Dementia, a Leading Cause of Memory Loss

The term "dementia" refers to loss of brain function due to age or disease. A noticeable symptom of dementia is memory loss.

In the past, there wasn't much hope for someone who was "going senile". However, research now suggests there are steps the affected person can take to fight back. Most of these methods involve diet, exercise, and keeping the brain active.

Alzheimer's Disease is the most common form of dementia, althought there are other causes of memory loss. My great-grandmother died from Alzheimer's, and I remember how stressful it was for her and my family. My heart goes out to families affected by Alzheimer's or any form of dementia.

Some medical conditions mimic Alzheimer's dementia. For example, Normal Pressure Hydrocephalus (NPH) causes memory problems, but it is treatable.

Watch this short video to understand how Alzheimer's damages the brain in stages, leading to progressive loss of memory and eventually death:

Coconut oil ketones may improve memory in Alzheimer's patients. Ketones are a source of energy for brain cells.

Research suggests the Indian spice turmeric may protect the brain against memory loss due to Alzheimer's.

There are actually quite a few things older adults can do to protect their memory. There are no guarantees, but the lifestyle choices below may help.

Ways You Can Fight Age-Related Memory Loss

The stress of dementia

Here are important steps, based on research, for anyone who wants to take action to preserve their memory, reasoning, and thinking ability as they get older:

  • Play challenging games every day. "Use it or lose it," as the saying goes. Chess, crosswords, jigsaw puzzles, bridge - all are effective.

  • Play online brain games. Online brain games can keep your mind active too. For example, you can play the free brain games on this site.
  • Stop eating "fast food". Research has found that a diet high in saturated fats and cholesterol is directly linked to age-related memory loss. As one study concluded,

    Saturated fat, hydrogenated fat, and cholesterol can profoundly impair memory.

    Over time, fat and cholesterol cause inflammation in the brain which damages brain structure, interferes with thinking ability, and contributes to dementia.

  • audio speaker

    Listen to a Related Story from NPR News:

    How Exercise and Other Activities Beat Back Dementia (4:08)

    "Declines in memory are not necessarily inevitable. There are things we can do to keep dementia at bay..."

    ( Opens in pop-up window )

  • Drink green tea. Substances in green tea slowed enzymes linked to Alzheimer's disease, according to a study at the University of Newcastle-Upon-Tyne.

    While not a cure, researchers suggested that daily consumption of green tea could be "another tool in the arsenal" for slowing down Alzheimer's-related memory loss.

  • Drink blueberry juice. Blueberries are a source of powerful antioxidants that can help protect the brain.

    One study found that older adults who drank 2 cups per day of a commercially available wild blueberry juice experienced significant improvements in memory and learning.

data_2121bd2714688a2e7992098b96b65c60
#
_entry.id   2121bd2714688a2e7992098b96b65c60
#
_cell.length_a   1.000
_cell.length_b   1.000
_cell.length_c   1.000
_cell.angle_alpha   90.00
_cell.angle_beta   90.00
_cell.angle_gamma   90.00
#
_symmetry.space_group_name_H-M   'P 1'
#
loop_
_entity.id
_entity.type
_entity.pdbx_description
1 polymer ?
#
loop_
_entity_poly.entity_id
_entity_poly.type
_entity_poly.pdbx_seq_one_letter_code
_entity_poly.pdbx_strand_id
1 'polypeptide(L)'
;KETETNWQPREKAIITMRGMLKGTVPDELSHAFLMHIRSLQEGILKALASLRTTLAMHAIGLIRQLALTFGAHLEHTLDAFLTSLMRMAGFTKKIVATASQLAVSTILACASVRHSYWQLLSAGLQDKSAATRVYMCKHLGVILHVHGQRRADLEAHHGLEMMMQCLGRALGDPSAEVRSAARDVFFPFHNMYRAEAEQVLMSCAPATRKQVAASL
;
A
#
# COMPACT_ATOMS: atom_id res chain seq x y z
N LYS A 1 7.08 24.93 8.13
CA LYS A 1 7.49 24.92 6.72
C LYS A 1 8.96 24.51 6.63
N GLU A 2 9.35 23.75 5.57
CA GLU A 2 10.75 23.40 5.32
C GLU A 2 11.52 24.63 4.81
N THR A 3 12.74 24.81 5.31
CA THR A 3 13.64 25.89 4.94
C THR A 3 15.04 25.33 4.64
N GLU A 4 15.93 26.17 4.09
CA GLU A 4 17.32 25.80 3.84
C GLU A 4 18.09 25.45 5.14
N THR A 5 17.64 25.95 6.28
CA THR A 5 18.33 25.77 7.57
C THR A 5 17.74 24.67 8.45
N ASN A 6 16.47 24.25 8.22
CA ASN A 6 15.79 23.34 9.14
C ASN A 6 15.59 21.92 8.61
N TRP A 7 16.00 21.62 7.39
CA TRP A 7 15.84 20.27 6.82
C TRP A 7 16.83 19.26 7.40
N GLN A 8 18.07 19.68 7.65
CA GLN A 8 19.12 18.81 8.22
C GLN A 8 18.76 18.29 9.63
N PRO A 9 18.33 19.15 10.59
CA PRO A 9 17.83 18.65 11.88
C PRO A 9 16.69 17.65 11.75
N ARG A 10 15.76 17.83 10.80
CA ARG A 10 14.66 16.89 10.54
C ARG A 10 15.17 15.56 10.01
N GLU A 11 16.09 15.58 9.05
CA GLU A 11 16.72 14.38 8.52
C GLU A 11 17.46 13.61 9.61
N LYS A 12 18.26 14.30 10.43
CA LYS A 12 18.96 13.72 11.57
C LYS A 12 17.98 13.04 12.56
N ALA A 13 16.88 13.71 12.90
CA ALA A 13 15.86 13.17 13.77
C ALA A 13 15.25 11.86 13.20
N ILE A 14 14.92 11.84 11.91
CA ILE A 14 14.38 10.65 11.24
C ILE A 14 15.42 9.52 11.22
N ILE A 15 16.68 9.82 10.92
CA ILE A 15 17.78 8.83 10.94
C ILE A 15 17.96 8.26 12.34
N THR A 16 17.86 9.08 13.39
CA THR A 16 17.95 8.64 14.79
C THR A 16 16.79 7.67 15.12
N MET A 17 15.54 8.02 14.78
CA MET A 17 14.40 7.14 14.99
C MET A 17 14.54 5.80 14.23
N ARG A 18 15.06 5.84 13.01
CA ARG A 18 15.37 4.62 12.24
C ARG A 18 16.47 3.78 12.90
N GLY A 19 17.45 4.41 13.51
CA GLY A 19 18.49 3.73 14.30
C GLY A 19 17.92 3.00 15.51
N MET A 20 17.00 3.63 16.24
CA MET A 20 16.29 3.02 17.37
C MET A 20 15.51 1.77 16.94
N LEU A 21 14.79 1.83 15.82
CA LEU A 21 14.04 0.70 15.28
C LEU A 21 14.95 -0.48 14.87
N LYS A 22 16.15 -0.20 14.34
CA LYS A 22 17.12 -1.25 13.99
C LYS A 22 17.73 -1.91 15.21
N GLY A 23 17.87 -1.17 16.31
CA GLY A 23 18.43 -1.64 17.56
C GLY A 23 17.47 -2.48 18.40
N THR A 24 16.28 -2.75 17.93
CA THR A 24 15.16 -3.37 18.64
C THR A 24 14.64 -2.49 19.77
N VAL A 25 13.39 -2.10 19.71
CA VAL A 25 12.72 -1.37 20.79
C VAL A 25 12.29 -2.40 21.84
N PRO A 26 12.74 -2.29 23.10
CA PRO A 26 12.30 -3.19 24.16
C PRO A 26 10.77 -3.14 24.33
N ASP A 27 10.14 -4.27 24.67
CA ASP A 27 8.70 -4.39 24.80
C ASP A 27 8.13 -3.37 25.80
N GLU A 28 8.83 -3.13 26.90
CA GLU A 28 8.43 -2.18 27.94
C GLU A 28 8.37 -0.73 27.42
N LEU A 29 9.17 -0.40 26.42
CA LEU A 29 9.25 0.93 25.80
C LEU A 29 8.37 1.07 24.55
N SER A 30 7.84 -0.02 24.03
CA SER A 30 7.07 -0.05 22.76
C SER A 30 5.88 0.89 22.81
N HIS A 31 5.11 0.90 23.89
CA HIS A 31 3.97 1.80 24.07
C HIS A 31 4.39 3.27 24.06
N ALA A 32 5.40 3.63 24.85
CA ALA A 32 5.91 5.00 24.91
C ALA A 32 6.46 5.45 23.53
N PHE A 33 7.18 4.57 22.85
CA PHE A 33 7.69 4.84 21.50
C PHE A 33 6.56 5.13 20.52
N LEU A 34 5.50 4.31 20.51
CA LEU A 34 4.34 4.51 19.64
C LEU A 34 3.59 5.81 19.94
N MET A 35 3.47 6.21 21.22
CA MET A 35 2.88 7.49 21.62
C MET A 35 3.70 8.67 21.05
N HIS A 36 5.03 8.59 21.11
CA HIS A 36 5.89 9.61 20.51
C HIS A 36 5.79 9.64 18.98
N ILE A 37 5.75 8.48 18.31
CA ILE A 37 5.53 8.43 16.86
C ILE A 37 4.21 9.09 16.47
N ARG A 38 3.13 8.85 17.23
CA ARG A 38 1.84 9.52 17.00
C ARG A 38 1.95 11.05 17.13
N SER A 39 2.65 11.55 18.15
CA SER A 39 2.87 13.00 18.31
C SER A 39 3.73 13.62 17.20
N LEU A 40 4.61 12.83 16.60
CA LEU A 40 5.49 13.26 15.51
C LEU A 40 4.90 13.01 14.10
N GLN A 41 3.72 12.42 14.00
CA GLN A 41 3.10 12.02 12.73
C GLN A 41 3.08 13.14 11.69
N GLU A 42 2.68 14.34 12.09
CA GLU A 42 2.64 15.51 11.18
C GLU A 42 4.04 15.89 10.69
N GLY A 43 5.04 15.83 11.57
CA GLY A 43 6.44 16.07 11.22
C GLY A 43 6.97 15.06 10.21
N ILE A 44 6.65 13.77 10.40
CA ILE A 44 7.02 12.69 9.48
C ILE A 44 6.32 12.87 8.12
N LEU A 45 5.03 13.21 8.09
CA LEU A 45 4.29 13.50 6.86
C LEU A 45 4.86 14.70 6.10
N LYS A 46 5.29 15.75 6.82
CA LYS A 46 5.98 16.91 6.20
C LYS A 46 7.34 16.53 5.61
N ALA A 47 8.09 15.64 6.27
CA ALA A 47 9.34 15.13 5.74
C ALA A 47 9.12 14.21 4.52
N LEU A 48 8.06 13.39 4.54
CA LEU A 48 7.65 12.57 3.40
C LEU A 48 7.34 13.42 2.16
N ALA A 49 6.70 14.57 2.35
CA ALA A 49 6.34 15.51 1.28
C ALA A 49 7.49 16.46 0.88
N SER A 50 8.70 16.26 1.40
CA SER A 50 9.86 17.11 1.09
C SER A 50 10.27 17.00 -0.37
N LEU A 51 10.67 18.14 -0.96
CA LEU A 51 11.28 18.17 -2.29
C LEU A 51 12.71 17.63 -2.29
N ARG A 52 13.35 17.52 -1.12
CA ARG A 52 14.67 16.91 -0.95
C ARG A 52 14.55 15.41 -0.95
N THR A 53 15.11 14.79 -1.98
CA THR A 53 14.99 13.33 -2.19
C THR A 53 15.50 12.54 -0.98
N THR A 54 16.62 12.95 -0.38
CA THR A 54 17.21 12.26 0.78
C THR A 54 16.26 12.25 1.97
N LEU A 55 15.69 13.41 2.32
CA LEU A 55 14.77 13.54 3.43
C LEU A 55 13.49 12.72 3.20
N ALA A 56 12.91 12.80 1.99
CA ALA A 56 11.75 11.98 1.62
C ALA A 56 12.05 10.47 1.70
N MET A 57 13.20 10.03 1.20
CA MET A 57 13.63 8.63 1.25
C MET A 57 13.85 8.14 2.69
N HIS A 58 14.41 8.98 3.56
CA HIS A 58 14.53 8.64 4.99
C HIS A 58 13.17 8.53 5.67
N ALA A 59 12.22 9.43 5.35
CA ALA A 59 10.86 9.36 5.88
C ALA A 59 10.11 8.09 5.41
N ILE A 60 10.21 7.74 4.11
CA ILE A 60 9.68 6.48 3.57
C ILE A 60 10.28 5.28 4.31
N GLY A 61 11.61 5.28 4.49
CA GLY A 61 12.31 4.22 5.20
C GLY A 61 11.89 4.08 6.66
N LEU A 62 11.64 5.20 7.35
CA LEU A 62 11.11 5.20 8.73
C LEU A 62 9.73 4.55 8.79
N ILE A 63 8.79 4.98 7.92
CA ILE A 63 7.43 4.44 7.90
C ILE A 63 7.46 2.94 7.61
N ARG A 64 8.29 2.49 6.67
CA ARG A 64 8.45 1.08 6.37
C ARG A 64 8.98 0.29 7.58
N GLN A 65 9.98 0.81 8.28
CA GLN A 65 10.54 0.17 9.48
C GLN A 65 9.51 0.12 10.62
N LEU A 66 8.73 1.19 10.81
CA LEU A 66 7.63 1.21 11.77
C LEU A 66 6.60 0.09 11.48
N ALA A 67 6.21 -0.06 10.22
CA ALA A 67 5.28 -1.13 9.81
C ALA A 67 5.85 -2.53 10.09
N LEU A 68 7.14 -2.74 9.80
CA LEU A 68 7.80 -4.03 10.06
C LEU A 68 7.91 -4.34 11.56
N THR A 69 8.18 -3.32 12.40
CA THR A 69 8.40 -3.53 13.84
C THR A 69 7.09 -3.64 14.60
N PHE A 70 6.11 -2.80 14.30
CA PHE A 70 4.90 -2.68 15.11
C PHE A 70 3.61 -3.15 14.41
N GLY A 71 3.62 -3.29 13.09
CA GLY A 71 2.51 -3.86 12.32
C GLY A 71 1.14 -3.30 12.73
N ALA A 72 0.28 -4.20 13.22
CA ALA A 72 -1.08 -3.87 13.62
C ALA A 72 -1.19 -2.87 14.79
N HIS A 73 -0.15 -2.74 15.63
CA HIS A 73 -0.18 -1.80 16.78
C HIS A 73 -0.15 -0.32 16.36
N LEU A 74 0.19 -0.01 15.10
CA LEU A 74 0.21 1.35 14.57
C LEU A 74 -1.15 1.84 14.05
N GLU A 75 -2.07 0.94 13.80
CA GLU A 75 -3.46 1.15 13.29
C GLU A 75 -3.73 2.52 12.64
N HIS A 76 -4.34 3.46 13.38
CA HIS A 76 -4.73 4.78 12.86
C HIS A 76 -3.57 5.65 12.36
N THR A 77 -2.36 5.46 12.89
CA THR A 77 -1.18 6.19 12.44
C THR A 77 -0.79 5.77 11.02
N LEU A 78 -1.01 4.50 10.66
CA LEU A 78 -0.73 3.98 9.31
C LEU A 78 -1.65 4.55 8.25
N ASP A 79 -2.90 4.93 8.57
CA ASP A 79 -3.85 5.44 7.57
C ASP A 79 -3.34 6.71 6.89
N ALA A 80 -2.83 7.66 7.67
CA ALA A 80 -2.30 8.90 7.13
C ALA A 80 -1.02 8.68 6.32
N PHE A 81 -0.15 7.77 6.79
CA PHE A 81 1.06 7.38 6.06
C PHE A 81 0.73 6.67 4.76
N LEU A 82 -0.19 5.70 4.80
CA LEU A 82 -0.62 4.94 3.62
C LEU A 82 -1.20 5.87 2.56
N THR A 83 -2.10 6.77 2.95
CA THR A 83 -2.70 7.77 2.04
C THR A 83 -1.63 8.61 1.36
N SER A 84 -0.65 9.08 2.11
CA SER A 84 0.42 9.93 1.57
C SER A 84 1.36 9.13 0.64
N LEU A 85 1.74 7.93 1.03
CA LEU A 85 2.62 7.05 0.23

• Sleep on Your Side. According to research, side sleeping helps the brain clean itself of toxins associated with Alzheimer's disease and can lower dementia risk.
  • Start a new hobby. Try something outside your comfort zone that requires learning and creativity. Any craft where you design and make things will work. Or, consider learning a new language or how to play a musical instrument.
  • Eat antioxidant foods. Age-related mental slowness is partially due to the destructive effects of oxidants on your brain cells over time. Antioxidant foods (green tea, blueberries, tomatoes, broccoli, asparagus, whole grains, etc.) fight this damage and help your brain cells function efficiently.
  • Join a club. Social interaction helps keep your brain sharp. Become a member of a club that meets often.
  • Take fish oil every day. Carlson's pharmaceutical grade liquid fish oil is the brand my family and I use.

    Fish oil contains essential omega-3 fatty acids that your body cannot make. These fatty acids are an important components of brain tissue.

  • Eat high-magnesium foods. A study by the Massachusetts Institute of Technology found that people who don't consume enough magnesium are at greater risk for memory loss as they get older.

    Almost half the population isn't getting enough magnesium each day. To protect your brain, eat foods high in magnesium like spinach, nuts and seeds, and whole-grain products.

  • Exercise every day. Research indicates that aerobic activity can stimulate the growth of neurons (brain cells) in the hippocampus, the part of the brain responsible for memory. In addition, cardiovascular fitness improves the flow of blood and oxygen to your brain.

There's no guarantee you can prevent dementia. But by consuming a healthy diet, keeping your mind active, and making other healthy choices, there is a chance you can delay it or make the symptoms less severe.

Do you want to keep your smarts as you get older? Take care of your brain!

[+] References for Dementia

DISCLAIMER: This site provides general information only and is not medical advice. Consult your physician regarding matters related to your health.

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